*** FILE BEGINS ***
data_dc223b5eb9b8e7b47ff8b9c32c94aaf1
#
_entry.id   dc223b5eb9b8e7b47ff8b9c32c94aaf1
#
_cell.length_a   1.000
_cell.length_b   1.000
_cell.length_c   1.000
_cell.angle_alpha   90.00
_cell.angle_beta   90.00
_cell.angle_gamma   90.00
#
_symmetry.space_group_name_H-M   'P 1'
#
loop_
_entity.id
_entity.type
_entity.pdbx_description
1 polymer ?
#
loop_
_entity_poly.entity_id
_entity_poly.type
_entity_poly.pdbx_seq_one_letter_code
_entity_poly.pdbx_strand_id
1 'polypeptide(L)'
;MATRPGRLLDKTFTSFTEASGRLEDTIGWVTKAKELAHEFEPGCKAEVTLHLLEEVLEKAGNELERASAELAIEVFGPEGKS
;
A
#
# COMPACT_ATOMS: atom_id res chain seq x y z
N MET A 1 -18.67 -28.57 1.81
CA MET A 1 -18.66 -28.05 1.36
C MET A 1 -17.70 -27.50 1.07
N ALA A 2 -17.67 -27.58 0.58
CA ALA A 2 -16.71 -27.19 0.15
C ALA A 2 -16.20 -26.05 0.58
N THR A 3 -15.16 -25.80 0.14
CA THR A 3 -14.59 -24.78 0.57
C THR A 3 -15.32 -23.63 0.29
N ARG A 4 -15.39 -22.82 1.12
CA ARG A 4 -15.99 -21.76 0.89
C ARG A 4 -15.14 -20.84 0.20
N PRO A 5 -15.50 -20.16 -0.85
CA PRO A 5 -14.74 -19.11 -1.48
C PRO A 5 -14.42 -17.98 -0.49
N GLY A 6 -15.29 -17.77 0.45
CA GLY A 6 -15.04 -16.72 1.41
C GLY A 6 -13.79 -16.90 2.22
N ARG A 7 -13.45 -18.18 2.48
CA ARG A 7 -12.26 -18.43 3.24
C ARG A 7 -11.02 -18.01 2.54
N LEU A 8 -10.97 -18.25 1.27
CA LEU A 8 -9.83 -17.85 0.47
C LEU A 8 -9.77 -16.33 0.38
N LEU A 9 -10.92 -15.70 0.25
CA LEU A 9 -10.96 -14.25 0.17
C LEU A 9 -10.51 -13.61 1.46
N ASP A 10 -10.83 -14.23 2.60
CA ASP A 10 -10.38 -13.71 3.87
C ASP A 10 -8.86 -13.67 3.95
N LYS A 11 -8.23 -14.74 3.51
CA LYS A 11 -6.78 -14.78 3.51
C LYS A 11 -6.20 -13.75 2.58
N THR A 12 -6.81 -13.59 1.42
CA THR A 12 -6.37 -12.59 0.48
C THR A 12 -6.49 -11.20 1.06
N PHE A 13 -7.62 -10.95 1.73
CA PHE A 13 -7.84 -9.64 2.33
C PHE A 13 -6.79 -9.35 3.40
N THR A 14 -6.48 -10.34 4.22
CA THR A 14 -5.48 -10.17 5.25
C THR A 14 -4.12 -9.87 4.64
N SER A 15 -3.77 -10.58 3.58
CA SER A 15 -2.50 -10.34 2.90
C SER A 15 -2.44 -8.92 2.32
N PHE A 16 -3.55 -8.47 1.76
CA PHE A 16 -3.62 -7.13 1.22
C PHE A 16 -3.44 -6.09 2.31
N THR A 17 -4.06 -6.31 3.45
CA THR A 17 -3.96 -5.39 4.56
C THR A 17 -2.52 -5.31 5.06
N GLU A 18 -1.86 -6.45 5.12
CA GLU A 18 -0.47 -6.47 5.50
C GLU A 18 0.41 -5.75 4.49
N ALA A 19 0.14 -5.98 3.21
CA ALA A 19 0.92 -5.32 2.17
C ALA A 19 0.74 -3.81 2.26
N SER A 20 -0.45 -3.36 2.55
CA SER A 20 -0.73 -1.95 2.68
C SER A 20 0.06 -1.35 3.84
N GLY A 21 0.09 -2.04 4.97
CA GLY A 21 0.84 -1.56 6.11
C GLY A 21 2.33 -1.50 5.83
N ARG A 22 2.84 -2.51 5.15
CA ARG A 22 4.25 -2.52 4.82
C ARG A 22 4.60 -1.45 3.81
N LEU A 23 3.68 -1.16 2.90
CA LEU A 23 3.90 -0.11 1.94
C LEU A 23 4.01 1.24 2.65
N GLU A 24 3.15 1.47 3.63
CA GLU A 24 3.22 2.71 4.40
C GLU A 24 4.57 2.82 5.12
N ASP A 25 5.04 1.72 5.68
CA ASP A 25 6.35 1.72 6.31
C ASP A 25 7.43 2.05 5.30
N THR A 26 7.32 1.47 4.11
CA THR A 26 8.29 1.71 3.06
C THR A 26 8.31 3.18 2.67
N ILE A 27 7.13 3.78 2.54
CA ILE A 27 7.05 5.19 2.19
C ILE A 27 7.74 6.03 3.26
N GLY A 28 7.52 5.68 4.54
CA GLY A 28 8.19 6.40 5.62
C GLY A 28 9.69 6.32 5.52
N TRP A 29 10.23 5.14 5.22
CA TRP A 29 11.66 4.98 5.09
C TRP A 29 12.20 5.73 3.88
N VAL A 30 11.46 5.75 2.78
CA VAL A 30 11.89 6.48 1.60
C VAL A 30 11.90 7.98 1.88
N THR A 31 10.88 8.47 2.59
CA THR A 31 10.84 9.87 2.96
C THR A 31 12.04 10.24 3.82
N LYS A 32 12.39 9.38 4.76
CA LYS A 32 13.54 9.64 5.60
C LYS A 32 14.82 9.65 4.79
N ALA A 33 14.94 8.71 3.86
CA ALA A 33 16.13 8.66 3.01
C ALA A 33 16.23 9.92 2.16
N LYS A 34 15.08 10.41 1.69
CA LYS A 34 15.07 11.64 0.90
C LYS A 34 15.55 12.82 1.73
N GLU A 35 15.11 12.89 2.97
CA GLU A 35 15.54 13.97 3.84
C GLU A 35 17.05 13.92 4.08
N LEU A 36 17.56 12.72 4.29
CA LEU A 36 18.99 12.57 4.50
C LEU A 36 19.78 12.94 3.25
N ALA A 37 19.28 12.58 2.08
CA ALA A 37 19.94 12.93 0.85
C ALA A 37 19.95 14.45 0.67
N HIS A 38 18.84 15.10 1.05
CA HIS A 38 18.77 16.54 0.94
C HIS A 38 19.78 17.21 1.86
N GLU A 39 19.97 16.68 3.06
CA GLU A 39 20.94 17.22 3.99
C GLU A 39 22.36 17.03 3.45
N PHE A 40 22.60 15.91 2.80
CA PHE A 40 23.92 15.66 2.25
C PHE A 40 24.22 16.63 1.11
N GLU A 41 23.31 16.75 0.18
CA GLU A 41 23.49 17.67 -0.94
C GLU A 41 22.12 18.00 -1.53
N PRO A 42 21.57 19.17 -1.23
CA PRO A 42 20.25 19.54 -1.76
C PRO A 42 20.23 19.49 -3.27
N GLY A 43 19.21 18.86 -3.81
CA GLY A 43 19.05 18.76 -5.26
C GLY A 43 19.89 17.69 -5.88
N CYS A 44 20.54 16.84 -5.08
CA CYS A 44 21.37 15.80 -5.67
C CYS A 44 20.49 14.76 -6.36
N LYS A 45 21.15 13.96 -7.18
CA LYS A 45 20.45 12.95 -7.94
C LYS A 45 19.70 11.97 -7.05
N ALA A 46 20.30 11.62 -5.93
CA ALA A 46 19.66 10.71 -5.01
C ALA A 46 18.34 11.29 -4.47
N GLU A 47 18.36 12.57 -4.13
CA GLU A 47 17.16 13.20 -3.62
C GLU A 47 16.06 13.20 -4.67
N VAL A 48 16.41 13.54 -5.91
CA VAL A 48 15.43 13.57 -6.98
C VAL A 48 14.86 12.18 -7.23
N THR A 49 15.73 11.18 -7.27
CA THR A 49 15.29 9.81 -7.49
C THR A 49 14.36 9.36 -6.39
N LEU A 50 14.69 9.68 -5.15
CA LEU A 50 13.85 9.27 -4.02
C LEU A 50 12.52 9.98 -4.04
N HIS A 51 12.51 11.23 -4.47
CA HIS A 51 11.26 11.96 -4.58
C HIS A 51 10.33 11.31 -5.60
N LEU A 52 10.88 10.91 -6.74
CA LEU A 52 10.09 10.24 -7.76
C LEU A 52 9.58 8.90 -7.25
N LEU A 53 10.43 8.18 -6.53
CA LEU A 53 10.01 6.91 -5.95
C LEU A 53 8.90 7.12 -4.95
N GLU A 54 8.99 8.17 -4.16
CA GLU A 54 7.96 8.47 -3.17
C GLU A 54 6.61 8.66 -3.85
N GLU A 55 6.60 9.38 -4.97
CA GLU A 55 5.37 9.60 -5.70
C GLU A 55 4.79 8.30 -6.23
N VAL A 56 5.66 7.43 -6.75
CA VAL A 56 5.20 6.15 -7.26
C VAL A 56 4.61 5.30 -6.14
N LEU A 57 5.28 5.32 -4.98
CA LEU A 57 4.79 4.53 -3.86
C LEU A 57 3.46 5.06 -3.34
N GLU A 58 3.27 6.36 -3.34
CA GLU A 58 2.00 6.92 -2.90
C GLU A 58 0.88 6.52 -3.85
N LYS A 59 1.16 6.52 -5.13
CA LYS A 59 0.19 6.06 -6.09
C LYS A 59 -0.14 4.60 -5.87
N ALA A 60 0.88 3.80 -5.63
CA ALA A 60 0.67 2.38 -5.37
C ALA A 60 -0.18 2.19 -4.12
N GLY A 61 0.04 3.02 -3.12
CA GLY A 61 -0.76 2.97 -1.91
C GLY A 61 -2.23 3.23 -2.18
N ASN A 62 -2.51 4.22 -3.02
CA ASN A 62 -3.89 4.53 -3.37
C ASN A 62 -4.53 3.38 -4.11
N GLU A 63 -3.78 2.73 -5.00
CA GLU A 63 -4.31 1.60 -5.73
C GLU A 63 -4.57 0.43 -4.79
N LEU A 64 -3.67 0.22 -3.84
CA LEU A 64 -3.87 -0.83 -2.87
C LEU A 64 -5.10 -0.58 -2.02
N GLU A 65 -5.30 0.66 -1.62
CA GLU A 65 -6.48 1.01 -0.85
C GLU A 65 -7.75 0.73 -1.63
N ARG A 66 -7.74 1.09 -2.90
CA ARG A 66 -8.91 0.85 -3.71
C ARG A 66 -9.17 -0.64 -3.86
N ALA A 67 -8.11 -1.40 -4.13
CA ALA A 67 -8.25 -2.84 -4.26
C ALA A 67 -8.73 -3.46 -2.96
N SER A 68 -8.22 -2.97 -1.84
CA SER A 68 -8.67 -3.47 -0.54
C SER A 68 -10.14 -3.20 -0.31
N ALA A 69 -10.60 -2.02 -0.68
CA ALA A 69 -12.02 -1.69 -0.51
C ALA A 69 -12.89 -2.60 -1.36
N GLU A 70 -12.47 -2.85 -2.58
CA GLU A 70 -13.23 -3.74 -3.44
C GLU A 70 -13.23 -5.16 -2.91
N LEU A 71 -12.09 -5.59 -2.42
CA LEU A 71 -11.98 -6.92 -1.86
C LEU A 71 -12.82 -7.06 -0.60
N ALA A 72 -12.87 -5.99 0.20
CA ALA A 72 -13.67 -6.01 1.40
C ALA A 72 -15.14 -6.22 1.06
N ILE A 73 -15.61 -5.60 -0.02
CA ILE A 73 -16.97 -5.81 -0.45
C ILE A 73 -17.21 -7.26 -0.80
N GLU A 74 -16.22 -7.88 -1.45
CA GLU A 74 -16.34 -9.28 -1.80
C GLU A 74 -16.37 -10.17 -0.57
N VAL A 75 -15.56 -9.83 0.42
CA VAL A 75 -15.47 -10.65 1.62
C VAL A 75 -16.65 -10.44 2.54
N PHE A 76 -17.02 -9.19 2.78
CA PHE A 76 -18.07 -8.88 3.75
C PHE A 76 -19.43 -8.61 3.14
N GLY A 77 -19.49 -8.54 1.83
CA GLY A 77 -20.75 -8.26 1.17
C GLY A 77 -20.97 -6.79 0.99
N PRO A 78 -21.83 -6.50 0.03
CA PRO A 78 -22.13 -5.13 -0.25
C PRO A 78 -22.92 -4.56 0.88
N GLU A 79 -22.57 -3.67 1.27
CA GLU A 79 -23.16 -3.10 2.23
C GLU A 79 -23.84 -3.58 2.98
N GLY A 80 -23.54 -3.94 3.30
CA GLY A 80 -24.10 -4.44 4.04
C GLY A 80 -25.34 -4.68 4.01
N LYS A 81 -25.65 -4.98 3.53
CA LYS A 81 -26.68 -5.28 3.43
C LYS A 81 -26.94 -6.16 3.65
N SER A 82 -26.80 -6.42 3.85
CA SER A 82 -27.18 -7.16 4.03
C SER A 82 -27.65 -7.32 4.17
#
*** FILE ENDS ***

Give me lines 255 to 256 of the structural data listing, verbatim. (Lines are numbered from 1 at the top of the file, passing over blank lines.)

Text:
C VAL A 75 -16.65 -10.44 2.54
N PHE A 76 -17.02 -9.19 2.78